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A Must See

NBC Takes Us Behind The Yellow Brick Road With The Making of The Wiz Live!

Jerrica White



I think it’s safe to say, we’re all sitting on the edge of our seats with popcorn and Sour Patch Kids, waiting for the Dec 3 arrival of NBC’s The Wiz Live!  We may not be able to reach new levels of obsession over Shanice Williams and the rest of the star studded and immensely talented cast, but let me tell you something: there is more good news! Ne-Yo, I mean NBC, is taking us on a backstage, all-access look into the teamwork it takes to ease on down the road through “The Making of The Wiz Live!” on November 25 from 8-9pm EST.

We’ll see Shanice belting her face off, Queen Latifah bringing back “U.N.I.T.Y,” Mary J. Blige teaching us how she fits her infamous bop into her role as “Evilene”, and the original Dorothy, Stephanie Mills, reliving her experiences from the original Broadway production.
Okay, okay, okay! None of that was promised.. but tune in for an hour of insight that covers costumes to casting! And I’m sure candid (or not so candid) shots of Shanice singing! #yassss
UPDATE: Watch the latest promo video for #TheWizLive below!

The Wiz is an adaptation of L. Frank Baulm’s timeless, The Wonderful Wizard of Oz,  told through a lens that weaves in African American culture. Many were exposed to The Wiz through the 1978 film which featured Michael Jackson, Diana Ross, and Richard Pryor. However, the show we’ll see in December is based on the 1974 Broadway production of The Wiz that went on to snag seven Tony awards, including Best Musical.
The cast is like the Broadway Black version of The Avengers, bringing together our favorite veterans to give life to the revamped 2015 version of The Wiz. Shanice Williams leads us through the streets of Oz as “Dorothy”, Queen Latifah serves as the powerful, yet powerless legend: “The Wiz”, Mary J. Blige is “Evillene” (The Wicked Witch of the West), David Alan Grier searches for courage as the “Cowardly Lion”, Uzo Aduba is “Glinda”, Amber Riley is “Addaperle”, Stephanie Mills joins the company as “Auntie Em”, Elijah Kelley finally gets his brain as the “Scarecrow”, Common is the “Bouncer”, and Ne-Yo gets loose as the “Tin Man”. In the midst of so many talented stars, it’s no surprise that creativity produced magic. Ne-Yo, Elijah Kelley, music producer Harvey Mason, Jr., and music director Stephen Oremus, cowrote a new song which will be featured in the show.
Maybe we’ll get insight into that new song. Maybe we’ll see David Alan Grier crack jokes on his fellow castmates. Maybe we’ll just see Shanice smiling. All I know is we’re getting a glimpse into this highly anticipated production– the very glimpse my impatience needed.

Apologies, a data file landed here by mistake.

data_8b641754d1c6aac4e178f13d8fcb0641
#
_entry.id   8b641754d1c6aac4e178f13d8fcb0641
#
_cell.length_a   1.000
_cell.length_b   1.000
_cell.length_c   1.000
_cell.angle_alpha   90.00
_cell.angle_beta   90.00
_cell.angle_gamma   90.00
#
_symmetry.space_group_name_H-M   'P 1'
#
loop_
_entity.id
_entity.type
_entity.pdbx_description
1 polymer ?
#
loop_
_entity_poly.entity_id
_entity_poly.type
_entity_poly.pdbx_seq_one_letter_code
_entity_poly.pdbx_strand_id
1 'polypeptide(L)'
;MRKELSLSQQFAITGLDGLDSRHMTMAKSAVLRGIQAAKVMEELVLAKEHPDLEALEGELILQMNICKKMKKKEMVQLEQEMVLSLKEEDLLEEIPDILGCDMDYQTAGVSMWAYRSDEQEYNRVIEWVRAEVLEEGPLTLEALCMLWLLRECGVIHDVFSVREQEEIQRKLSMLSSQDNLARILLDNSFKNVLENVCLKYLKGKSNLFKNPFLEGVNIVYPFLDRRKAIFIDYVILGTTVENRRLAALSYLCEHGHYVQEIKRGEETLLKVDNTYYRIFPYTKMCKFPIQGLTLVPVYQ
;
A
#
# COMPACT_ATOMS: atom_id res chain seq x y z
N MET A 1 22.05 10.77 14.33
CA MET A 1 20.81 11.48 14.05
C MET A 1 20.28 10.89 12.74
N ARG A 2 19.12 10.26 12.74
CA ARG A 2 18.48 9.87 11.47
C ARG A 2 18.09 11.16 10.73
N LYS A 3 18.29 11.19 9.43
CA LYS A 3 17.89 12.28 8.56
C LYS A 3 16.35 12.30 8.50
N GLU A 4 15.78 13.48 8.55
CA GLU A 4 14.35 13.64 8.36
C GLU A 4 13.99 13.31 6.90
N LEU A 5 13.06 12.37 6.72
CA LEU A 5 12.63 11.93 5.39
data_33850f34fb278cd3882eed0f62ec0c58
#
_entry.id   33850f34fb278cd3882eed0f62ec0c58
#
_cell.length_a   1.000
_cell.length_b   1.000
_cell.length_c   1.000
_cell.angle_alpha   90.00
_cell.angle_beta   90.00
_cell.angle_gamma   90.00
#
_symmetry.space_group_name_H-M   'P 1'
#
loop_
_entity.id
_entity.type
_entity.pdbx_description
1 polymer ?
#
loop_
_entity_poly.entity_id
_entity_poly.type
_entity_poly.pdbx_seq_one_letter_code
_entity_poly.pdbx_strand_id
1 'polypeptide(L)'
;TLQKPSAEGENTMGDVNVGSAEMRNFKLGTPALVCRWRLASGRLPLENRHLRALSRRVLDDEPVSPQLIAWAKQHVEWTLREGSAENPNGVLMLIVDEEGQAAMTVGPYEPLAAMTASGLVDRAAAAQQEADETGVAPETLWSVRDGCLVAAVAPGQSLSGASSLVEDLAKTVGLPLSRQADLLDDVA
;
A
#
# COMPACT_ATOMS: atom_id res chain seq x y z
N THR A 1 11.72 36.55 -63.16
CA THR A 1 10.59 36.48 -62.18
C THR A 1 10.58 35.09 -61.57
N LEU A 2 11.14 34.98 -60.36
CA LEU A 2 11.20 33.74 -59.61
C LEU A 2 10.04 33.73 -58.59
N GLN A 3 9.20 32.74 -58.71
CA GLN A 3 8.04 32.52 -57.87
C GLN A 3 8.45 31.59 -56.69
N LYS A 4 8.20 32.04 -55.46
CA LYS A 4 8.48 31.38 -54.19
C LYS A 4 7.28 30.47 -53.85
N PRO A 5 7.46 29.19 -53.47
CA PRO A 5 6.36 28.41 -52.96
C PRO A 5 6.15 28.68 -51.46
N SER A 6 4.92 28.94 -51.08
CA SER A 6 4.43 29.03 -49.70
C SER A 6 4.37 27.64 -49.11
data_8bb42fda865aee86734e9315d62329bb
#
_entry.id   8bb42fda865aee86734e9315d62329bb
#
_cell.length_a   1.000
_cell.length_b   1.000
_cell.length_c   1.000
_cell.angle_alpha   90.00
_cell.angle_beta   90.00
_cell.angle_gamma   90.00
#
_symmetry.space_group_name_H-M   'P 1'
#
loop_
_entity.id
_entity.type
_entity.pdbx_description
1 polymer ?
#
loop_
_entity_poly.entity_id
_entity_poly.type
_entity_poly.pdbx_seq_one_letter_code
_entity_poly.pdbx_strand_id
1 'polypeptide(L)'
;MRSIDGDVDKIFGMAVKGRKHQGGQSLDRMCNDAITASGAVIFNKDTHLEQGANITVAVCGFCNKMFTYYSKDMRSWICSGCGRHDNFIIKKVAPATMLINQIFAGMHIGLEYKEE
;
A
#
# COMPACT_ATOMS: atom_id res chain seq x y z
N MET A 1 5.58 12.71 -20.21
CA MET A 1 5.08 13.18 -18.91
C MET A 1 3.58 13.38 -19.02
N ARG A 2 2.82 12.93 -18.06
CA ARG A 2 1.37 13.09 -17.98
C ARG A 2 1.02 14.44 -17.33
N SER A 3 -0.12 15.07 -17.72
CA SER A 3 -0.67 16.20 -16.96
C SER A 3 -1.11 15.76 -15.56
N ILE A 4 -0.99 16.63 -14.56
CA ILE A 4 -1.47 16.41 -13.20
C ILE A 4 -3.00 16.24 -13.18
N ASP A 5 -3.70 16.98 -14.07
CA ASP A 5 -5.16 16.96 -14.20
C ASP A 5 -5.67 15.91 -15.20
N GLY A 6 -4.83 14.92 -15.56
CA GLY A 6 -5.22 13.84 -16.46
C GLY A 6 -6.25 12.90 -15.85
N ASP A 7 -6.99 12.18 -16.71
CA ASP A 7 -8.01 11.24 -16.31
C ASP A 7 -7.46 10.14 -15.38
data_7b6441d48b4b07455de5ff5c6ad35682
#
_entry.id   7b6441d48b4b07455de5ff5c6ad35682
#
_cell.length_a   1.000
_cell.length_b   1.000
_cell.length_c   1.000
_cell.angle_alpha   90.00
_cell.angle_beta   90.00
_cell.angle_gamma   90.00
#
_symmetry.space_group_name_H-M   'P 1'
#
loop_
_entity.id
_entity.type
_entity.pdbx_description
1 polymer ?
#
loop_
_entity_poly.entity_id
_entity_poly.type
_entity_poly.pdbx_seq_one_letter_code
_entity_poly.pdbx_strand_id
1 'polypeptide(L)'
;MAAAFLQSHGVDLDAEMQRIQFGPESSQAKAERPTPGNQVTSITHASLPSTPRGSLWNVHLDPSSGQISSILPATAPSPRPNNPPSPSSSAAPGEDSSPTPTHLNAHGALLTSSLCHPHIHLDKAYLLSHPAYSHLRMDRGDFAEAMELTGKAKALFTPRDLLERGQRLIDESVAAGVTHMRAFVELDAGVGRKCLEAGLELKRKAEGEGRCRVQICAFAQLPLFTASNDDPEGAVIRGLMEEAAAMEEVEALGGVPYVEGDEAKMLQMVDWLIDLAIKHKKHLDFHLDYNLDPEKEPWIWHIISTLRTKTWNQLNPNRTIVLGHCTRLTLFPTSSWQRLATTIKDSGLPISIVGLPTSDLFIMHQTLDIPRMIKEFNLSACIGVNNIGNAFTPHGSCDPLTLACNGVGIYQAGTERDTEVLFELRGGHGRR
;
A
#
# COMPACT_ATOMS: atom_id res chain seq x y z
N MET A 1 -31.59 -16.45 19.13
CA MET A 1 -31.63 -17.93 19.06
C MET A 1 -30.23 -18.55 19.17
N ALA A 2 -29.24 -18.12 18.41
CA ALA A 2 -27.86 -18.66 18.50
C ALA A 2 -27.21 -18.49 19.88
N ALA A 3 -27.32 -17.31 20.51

Take a look at glimpse of the panel discussion we attended with a part of the cast at the Apple Store in Soho. If you follow us on Periscope you know we streamed the entire thing. It was great!

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A Must See

We Were There: Sojourners & Her Portmanteau

Jerrica White



[vc_row][vc_column][vc_column_text]Playwright, educator, opera singer, and Queen, Mfoniso Udofia has two plays running at New York Theatre Workshop. *pause* TWO PLAYS. In the SAME season!?!? *ends congratulatory gasp* Sojourners and Her Portmanteau are performed in repertory, as two chapters of Udofia’s sweeping, nine-part saga, The Ufot Cycle.  Admittedly, before researching each show, I didn’t know the definition of either word; and in the spirit of keeping it consistent with the honesty, I didn’t like either play. I loved them.


Minimalism seems to be the name of the game these days.  I sat down to a completely black stage, sans a multimedia display lodged on the ceiling at a 45-degree angle.  Clutching my all white program and bobbing my head to the ‘70s pop rock pre-show music, I prepared my heart for the story of Sojourners, well at least that was the plan.  The stage begins to rotate and we meet Abasiama (Chinasa Ogbuagu) and Ukpong (Hubert Point-Du Jour), Nigerian expatriates sojourning in Houston, Texas with the plan to start a family, earn their degrees, and go back to Nigeria until life happens.

Charming and handsome, Ukpong becomes defined by his leather jacket, shoulder work and shimmy which match the fascination and yearning for freedom that illuminates his eyes every time he talks of peace, protest, and Prince–all shaping his view of 1970s America, and consequently, the American Dream.  But does leather compensate for grit? Is a movement or vibe really a panacea for disappointment, aimlessness, and a need to find yourself?  Abasiama enters the play pregnant, purposed, and outfitted in pieces of Nigerian garb, grounded in duty showing a stark contrast to Ukpong who floats in desire.  What’s lost in your household is found elsewhere, and this is when we start to see, and root for, Abasiama’s transformation from timid to tenacious.